90% of Russians consider manhandling to be a form of domestic abuse

90% of Russians consider manhandling to be a form of domestic abuse: VK Dobro and KION survey



Published on the ASI website


Article published on the ASI website


The survey involved 2,000 men and women between 18 and 55 years of age. Women mentioned other forms of violence more often than men.


Analysts at the online cinema KION and the VK Dobro charity service conducted a survey to find out how much Russians know about domestic violence and how they feel cinema and television deal with the subject. The research was timed to coincide with the start of the new season of Valeriya Gai Germanica’s Mutual Consent television series.


Domestic abuse in real life


According to the study, 30% of respondents have experienced domestic violence and 40% are aware of such cases among their friends. Women have been affected more often than men – 35% and 26% respectively. Women also hear of abuse more frequently from their friends – 44% versus 35%.


In 90% of instances, participants in the survey considered manhandling to be a form of abuse. Psychological, sexual and economic forms of violence were mentioned less often. Women referred to them more often.


The study showed that women are twice as likely to believe that victims of domestic violence are never to blame for what has happened to them – 32% compared to 14% of men. In addition, 95% of respondents say that victims should seek help from a range of different sources, i.e.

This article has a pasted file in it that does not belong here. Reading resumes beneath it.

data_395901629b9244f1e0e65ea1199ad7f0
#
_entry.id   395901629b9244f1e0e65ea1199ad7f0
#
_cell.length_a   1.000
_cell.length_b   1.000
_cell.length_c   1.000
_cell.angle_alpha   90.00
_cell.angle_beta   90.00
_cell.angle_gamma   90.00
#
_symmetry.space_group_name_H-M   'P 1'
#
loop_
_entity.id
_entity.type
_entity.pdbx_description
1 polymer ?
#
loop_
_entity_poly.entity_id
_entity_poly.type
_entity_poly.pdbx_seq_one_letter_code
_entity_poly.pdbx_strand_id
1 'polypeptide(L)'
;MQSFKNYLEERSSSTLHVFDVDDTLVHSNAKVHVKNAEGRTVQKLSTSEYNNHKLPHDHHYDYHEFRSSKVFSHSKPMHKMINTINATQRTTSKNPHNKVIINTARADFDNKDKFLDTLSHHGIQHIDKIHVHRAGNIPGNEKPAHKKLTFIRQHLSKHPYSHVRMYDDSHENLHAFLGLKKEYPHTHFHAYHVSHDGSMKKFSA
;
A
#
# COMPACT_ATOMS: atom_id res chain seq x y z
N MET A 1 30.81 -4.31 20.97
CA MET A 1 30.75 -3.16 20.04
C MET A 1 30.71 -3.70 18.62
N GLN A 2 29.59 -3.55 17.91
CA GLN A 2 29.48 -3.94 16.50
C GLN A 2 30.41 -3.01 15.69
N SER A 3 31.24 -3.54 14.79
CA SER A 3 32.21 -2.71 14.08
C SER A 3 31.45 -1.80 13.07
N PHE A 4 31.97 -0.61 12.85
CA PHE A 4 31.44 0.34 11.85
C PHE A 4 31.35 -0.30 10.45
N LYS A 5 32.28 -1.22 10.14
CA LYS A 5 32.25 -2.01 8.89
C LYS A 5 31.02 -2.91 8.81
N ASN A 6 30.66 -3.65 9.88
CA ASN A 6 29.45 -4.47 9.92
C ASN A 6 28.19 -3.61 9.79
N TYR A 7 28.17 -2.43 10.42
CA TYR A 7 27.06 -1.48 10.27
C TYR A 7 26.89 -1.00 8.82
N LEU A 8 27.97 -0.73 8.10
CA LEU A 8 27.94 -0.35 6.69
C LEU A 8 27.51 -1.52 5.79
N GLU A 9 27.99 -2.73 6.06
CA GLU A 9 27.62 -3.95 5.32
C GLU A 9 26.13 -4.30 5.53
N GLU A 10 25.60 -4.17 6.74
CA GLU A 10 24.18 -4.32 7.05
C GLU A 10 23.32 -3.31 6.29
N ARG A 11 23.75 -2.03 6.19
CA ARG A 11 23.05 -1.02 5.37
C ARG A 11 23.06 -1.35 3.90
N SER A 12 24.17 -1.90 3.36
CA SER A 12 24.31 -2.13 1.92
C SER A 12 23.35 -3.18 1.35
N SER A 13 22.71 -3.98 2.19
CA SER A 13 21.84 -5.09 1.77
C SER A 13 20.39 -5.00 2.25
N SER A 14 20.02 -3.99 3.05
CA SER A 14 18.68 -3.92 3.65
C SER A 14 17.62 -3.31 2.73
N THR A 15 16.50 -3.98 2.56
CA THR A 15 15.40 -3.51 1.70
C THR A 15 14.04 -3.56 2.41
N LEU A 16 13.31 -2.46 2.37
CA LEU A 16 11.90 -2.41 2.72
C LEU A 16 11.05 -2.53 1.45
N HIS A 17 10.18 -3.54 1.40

• Law enforcement agencies – 78%
  • Family and friends – 52%
  • Charities – 39%
  • Society – 22%


Five per cent of those who think it is wrong to seek help in the event of abuse believe that:


  • It should stay within the family – 61%
  • It is not safe – 22%
  • Victims wouldn’t be believed anyway – 19%


Domestic violence in films and television


Around a quarter of all respondents said they were interested in or regularly watched films and television programmes that contain scenes of domestic violence.


The remainder don’t watch films or television series that have such content. Men who avoid watching said it didn’t interest them, while women believed it had an adverse effect on mental health.


60% of participants believed that watching such violent content could affect people’s attitudes and lead to increased levels of aggression, while 90% said it should be used as a means of educating people.


Men believed that the content should be used to portray moral values and not to romanticise villains, to integrate decent standards of behaviour into the plot and to emphasise that evil must be punished. Women talk about developing special projects and websites to help victims, as well as including hotline numbers in cinema and television credits.


The full study can be found on https://kion.dobro.mail.ru. It also contains advice from expert psychologists for those who find themselves in difficult life situations and includes contact details for specialist CSOs where help is available.


Source: https://asi.org.ru/news/2024/04/12/35-oproshennyh-zhenshhin-lichno-stalkivalis-s-domashnim-nasiliem-itogi-issledovaniya/?utm_order_number=1


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